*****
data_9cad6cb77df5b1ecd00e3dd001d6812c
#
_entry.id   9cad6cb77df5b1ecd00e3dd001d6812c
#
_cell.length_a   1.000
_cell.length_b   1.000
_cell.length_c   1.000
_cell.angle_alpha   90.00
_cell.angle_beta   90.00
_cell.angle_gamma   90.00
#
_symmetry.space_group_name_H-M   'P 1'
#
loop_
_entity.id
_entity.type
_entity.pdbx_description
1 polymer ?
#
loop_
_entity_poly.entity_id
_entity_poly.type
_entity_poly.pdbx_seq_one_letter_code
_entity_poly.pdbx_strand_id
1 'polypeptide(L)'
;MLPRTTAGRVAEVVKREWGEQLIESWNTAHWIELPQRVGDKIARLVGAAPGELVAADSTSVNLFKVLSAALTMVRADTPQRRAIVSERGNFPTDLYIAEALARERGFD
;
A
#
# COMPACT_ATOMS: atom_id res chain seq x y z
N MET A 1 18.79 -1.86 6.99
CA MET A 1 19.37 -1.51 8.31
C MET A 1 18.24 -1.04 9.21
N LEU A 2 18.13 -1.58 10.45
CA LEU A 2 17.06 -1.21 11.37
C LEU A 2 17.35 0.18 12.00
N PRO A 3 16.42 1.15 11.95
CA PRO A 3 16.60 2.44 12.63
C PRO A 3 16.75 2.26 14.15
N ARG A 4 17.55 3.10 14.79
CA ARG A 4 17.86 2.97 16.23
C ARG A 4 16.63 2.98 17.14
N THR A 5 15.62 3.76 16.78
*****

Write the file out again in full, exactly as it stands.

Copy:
data_9cad6cb77df5b1ecd00e3dd001d6812c
#
_entry.id   9cad6cb77df5b1ecd00e3dd001d6812c
#
_cell.length_a   1.000
_cell.length_b   1.000
_cell.length_c   1.000
_cell.angle_alpha   90.00
_cell.angle_beta   90.00
_cell.angle_gamma   90.00
#
_symmetry.space_group_name_H-M   'P 1'
#
loop_
_entity.id
_entity.type
_entity.pdbx_description
1 polymer ?
#
loop_
_entity_poly.entity_id
_entity_poly.type
_entity_poly.pdbx_seq_one_letter_code
_entity_poly.pdbx_strand_id
1 'polypeptide(L)'
;MLPRTTAGRVAEVVKREWGEQLIESWNTAHWIELPQRVGDKIARLVGAAPGELVAADSTSVNLFKVLSAALTMVRADTPQRRAIVSERGNFPTDLYIAEALARERGFD
;
A
#
# COMPACT_ATOMS: atom_id res chain seq x y z
N MET A 1 18.79 -1.86 6.99
CA MET A 1 19.37 -1.51 8.31
C MET A 1 18.24 -1.04 9.21
N LEU A 2 18.13 -1.58 10.45
CA LEU A 2 17.06 -1.21 11.37
C LEU A 2 17.35 0.18 12.00
N PRO A 3 16.42 1.15 11.95
CA PRO A 3 16.60 2.44 12.63
C PRO A 3 16.75 2.26 14.15
N ARG A 4 17.55 3.10 14.79
CA ARG A 4 17.86 2.97 16.23
C ARG A 4 16.63 2.98 17.14
N THR A 5 15.62 3.76 16.78